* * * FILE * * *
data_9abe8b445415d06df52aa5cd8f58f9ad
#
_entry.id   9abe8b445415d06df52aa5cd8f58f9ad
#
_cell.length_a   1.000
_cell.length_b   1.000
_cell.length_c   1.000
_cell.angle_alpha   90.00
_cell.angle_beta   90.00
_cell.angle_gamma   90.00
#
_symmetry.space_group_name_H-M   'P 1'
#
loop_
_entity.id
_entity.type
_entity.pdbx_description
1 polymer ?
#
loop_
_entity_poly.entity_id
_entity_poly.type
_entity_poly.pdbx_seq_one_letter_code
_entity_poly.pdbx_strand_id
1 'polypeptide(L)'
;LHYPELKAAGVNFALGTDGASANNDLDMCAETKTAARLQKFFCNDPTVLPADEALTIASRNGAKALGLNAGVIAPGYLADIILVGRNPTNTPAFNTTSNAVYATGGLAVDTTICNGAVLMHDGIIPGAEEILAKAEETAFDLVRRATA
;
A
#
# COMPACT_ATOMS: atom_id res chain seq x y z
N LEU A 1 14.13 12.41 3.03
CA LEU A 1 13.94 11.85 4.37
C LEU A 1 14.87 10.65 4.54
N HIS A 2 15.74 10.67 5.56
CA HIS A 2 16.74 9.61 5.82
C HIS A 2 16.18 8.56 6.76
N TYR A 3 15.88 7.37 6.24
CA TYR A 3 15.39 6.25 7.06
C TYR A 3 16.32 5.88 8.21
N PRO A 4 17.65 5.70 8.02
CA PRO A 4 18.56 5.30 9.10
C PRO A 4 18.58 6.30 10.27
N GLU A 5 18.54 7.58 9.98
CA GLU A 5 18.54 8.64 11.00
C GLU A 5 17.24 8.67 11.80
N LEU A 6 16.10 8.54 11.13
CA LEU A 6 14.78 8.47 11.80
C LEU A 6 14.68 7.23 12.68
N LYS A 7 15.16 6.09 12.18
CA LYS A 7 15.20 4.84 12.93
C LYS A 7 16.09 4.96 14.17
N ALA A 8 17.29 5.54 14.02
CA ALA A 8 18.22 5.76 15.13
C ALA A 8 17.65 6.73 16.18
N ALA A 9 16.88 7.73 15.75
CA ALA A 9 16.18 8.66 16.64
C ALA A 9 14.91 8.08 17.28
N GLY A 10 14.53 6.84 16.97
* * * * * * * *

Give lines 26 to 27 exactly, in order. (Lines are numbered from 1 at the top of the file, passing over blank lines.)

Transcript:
;LHYPELKAAGVNFALGTDGASANNDLDMCAETKTAARLQKFFCNDPTVLPADEALTIASRNGAKALGLNAGVIAPGYLADIILVGRNPTNTPAFNTTSNAVYATGGLAVDTTICNGAVLMHDGIIPGAEEILAKAEETAFDLVRRATA
;